Henry VIII: Dressed to kill, Tower of London, London

2.00

Action hero, king of the catwalk

Even before you reach the top of the wooden staircase that mounts up and up and up the outside of William the Conqueror's White Tower, the structure by which the Tower of London is most readily identified, you begin to hear more than a bit of hullabaloo. Then, when you push through the swing doors, it hits you full in the face. This is the All-Action-Hero Henry VIII show – military man, sportsman, icon of then and now! A bit over the top? You bet!

The first glimpse of him you get, he's sitting astride a white charger, rearing over you, in top-to-toe dress armour, pent inside a huge glass display case set against a light box that flashes white, then blue, then white again. Curious, the horses in this show. They are all white, like strange, ice-stiffened soft toys. The presentation brings together several beguiling elements of our current civilisation: a Selfridges window-display; a CNN newsflash; the slinky glitter of the catwalk.

Next to Henry on horseback, there's a bit of filmic virtual reality – huge men in mortal combat; bigger, much more manly men than you could ever hope to be. And to help the deliriously excitable atmosphere along, there are tremendous noises coming from everywhere – the rake and clash of sword on sword, the earthquake-like trembling of horses' hooves. And then, of course, to top it all, there is the customary racket of schoolkids when they mooch around in packs, munching and jawing, pounding the bare boards of this ancient hall, which used to display part of the Royal Armoury Museum, now displaced to Leeds.

He spent so much money on warfare, this man – close to the equivalent of £1bn in 2009 terms. Often, it was not too well spent. How many gains did he make for all that campaigning overseas? But the armour, the swords, the jousting poles, these divine arquebuses, all this gorgeous canonry!

Yes, it has to be said that all this money and all this bought-in European expertise helped him to amass some marvellous playthings, and many of them we won't have seen before because they are from museums overseas. What is more, we quickly begin to learn all the arcane, toothsome terminology of armoury, and so many of these words are so delicious to roll around the tongue: the nine-plate "crinet" that would have protected the horse's neck, the vambraces, the crossed ragged staves, the parade armet...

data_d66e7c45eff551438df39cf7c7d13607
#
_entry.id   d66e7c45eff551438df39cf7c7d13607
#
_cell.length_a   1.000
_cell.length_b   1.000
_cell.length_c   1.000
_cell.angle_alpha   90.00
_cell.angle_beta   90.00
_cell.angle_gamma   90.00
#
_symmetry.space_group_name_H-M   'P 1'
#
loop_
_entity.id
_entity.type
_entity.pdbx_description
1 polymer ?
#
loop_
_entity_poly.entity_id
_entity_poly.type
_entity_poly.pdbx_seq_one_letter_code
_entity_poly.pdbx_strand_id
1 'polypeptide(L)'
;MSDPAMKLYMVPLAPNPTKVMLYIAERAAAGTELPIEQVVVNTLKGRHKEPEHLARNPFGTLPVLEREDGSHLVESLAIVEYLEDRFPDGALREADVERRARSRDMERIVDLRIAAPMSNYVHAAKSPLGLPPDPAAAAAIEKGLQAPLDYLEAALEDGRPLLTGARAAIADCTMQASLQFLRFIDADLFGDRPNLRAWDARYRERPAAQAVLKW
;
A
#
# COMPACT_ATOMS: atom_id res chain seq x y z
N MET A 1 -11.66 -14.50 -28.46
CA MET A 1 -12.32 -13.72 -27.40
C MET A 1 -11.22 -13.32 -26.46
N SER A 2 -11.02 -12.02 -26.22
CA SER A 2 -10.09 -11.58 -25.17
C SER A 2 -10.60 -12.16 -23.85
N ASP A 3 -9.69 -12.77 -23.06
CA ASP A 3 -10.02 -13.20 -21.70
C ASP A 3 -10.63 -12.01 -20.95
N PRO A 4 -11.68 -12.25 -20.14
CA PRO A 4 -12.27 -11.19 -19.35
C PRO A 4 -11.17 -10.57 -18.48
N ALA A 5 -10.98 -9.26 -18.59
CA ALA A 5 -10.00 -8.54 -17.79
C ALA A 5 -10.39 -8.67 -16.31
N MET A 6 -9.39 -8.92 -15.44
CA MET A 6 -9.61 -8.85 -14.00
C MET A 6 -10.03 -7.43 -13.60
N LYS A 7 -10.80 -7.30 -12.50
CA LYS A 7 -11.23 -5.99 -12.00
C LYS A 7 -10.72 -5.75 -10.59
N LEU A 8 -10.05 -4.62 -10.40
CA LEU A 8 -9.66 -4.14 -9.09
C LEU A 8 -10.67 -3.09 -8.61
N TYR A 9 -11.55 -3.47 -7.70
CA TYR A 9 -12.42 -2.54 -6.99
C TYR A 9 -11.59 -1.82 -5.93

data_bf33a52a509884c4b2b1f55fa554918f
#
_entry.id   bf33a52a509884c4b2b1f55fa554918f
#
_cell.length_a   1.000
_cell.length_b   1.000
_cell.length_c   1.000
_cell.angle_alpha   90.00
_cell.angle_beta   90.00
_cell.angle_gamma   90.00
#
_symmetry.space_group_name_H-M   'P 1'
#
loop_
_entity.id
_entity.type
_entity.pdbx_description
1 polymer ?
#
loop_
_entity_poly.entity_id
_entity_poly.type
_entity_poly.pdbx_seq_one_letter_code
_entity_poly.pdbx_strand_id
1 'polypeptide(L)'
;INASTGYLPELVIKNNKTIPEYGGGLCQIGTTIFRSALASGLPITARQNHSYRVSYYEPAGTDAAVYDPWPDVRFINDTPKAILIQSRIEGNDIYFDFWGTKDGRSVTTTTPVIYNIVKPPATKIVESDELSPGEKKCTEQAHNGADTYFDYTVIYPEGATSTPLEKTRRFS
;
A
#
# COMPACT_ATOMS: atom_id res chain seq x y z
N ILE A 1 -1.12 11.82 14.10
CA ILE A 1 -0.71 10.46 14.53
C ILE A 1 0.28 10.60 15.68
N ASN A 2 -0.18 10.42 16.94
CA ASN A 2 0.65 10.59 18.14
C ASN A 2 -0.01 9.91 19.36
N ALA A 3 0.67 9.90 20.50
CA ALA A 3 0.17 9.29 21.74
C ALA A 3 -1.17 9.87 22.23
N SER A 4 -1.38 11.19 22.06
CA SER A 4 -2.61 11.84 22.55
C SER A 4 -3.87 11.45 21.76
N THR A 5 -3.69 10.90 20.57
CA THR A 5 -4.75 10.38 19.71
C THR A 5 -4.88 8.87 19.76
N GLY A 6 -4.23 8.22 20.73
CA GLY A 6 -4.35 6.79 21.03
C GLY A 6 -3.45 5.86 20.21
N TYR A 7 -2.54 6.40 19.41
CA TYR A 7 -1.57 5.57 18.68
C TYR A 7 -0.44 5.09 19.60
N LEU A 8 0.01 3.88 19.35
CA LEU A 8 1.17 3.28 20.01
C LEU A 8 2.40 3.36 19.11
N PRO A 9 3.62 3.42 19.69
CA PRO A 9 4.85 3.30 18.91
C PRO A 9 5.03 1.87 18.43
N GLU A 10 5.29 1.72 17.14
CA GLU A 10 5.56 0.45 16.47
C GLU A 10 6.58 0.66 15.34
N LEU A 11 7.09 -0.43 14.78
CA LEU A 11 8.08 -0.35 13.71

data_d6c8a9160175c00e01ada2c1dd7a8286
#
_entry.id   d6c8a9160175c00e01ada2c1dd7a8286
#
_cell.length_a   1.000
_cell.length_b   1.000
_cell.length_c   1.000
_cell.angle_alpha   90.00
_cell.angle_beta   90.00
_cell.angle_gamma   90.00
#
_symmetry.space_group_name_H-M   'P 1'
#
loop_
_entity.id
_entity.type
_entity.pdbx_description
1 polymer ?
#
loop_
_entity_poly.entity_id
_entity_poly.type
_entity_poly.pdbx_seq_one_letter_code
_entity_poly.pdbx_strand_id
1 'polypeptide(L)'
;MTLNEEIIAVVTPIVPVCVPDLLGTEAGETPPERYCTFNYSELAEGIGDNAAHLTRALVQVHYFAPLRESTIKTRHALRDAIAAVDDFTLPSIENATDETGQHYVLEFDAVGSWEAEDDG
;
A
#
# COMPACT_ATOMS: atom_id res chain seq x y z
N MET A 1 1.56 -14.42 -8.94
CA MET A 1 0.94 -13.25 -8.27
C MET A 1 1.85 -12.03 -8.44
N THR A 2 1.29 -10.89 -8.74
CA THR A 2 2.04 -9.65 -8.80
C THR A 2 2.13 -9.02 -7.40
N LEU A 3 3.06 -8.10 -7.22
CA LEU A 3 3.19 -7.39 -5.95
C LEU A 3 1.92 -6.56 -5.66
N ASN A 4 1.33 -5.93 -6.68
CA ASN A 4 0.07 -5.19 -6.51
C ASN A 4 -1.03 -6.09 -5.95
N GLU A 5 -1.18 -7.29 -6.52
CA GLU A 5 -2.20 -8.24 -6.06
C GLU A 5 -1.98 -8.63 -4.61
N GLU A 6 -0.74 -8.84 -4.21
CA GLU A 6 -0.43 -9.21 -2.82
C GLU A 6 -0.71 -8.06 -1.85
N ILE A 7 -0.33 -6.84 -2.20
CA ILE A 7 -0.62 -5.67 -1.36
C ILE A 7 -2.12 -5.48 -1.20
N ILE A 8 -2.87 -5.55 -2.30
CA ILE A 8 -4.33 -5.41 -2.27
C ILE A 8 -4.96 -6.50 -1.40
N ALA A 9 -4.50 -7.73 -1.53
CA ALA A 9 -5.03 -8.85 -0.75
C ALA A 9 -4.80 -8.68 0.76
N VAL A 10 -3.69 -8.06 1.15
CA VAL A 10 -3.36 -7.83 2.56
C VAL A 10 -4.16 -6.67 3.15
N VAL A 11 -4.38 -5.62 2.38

But the problem with this show is that it's too distortingly narrow in its focus. In trying to turn Henry into no-holds-barred action man, it loses sight altogether of most other aspects of his life and his reign. Religion? Forget it. Wife problems? What were their names? By making him larger than life, you turn him into a grotesque, small-scale caricature of his complicated self. The film on show at the end tells it all: it's just a messy bringing-together of contemporary images, clips from feature films and other bits and pieces, to the ridiculous accompaniment of a bit of 1970s-style glam-rock noise. Who cares where truth ends and fantasy begins?

Still, by the end – and the show goes on for two and a bit floors – I'm thirsting to own something of my own, so when I spot the full-size foot combat armour in the shop, a snip at a mere £4,209, I get into conversation with the sales assistant. No, she doesn't work here, not exactly; she's in marketing, she tells me, trying to distance herself from the mugs she's busy with, but as far as she knows, they have sold a few. Just a few years back, there was a man who wanted two for his restaurant in Italy. So I ask the lad on the till. Not since he's been there, he says; something to do with transportation difficulties, perhaps. All the same, I put in a call to the wife: muzzle the Bedlington, dear; enlarge the door frame.



To 17 January 2010 ( www.hrp.org.uk/toweroflondon )

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